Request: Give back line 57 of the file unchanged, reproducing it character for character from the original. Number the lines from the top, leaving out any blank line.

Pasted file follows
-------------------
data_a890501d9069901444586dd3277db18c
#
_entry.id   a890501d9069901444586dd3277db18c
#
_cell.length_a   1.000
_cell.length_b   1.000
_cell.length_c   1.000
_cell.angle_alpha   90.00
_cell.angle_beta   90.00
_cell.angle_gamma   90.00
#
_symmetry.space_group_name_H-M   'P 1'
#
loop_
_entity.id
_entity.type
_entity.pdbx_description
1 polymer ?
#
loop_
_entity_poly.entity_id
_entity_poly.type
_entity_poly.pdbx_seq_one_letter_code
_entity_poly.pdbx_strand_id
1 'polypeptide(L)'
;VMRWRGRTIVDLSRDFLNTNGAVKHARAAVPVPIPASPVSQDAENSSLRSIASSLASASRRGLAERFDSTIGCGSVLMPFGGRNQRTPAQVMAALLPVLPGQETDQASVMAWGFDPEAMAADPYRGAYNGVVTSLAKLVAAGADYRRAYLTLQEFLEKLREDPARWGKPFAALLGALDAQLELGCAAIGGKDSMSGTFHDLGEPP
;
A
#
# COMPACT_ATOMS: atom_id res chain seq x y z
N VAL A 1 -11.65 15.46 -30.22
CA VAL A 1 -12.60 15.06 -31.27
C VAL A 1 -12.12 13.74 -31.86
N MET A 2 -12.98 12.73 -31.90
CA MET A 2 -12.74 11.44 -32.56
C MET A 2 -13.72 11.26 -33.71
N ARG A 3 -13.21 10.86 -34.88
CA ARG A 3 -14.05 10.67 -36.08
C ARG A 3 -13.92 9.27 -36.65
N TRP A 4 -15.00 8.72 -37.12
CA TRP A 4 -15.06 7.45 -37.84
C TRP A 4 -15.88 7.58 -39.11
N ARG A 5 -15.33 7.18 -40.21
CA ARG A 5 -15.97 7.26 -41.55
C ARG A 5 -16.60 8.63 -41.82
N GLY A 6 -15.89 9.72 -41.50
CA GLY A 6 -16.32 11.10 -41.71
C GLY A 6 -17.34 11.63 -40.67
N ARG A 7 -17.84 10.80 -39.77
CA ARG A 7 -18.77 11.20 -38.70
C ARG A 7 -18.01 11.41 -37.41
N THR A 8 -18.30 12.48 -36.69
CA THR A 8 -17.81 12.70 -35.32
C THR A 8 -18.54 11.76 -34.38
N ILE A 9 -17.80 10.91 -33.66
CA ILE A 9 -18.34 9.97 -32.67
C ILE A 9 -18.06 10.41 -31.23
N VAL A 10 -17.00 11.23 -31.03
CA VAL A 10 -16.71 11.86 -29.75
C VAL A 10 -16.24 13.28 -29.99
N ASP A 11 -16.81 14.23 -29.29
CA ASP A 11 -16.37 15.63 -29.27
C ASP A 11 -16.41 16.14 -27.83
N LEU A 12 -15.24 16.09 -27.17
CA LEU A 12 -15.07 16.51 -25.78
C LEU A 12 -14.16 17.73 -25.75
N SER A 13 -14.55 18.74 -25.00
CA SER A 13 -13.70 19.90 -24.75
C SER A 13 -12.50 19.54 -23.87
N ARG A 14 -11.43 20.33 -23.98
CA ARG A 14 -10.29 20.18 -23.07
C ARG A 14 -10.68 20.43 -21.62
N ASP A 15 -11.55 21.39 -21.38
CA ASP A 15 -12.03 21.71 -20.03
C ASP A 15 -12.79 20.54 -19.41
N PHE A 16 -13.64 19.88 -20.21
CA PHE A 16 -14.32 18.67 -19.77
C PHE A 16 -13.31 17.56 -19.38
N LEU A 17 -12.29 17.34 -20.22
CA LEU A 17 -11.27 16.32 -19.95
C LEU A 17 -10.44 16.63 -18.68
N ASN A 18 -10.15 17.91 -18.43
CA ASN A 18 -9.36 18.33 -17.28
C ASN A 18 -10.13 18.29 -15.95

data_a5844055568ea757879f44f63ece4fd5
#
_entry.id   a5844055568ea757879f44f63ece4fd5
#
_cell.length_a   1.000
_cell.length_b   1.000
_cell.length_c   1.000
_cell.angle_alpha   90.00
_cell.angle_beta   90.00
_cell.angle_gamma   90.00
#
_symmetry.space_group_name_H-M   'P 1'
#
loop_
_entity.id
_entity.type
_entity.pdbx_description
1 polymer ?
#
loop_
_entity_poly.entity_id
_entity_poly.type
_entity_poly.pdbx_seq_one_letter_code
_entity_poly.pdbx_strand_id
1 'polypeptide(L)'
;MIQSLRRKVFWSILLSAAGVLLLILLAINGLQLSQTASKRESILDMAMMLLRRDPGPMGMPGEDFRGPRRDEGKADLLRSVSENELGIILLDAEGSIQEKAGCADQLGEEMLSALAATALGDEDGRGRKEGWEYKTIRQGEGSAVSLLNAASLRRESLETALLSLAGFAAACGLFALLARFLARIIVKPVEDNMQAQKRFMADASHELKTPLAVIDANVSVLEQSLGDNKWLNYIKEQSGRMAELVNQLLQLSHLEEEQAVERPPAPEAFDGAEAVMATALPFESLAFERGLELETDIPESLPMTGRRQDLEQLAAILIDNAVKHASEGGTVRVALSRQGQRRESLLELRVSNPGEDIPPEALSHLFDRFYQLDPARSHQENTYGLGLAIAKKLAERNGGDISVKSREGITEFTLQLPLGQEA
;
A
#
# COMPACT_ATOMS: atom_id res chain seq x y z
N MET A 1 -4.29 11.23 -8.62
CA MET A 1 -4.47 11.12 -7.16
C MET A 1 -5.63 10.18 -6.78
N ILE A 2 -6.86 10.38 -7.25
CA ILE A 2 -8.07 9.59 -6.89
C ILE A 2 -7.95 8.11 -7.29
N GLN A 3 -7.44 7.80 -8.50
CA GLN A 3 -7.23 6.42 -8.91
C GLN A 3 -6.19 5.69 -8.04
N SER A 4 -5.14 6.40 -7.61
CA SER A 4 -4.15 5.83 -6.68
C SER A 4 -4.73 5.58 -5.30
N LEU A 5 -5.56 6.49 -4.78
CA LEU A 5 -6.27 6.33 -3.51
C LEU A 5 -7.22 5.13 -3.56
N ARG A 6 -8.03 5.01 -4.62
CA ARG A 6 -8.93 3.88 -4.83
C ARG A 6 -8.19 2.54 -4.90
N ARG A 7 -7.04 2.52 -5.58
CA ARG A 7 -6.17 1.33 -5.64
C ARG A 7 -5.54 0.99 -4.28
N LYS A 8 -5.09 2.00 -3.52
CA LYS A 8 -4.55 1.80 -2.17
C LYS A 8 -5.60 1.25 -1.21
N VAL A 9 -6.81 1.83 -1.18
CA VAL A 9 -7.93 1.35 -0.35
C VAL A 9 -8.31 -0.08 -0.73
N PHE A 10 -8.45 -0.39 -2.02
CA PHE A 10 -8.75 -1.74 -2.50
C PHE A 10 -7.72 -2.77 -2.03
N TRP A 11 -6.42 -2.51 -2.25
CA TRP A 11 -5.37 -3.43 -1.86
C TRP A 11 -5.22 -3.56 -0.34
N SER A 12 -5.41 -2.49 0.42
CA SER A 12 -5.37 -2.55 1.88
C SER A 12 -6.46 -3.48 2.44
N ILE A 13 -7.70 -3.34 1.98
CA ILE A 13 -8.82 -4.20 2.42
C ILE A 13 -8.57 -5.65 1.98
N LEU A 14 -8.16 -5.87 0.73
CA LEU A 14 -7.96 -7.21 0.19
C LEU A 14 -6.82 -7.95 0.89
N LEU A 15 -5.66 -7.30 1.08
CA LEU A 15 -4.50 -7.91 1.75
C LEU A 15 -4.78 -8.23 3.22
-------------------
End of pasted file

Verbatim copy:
C ILE A 9 -18.06 10.41 -31.23